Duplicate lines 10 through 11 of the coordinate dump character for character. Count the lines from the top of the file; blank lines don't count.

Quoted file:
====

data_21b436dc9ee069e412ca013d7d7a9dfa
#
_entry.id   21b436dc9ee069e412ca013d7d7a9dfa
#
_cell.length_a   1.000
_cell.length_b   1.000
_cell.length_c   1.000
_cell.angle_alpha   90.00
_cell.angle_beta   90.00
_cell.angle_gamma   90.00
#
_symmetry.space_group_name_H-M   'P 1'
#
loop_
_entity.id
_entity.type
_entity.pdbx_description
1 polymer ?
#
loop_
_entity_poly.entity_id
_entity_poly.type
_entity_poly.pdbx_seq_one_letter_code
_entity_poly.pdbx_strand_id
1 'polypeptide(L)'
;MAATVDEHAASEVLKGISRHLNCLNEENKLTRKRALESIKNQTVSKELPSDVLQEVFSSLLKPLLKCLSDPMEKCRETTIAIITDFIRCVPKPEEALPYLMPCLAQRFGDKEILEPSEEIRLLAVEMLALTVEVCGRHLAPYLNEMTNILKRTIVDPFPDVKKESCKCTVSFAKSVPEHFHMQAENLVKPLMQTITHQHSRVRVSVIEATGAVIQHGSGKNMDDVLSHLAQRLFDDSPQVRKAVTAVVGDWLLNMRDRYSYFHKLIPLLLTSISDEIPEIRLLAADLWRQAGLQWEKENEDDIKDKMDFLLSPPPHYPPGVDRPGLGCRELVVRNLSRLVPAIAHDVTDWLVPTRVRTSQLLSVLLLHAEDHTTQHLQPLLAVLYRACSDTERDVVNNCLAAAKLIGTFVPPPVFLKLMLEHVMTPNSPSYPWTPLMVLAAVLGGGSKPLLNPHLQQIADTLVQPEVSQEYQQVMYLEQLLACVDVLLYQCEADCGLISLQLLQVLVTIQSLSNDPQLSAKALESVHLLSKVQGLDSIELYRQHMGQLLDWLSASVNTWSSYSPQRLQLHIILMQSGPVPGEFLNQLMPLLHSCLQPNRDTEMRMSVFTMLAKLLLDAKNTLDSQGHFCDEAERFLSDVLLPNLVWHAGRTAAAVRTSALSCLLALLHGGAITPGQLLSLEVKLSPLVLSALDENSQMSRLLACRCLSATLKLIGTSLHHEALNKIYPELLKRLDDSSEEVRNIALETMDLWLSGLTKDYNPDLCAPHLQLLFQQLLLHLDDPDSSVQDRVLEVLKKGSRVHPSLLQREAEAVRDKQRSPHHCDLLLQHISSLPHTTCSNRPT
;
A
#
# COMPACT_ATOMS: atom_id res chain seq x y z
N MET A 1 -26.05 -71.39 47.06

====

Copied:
_cell.angle_gamma   90.00
#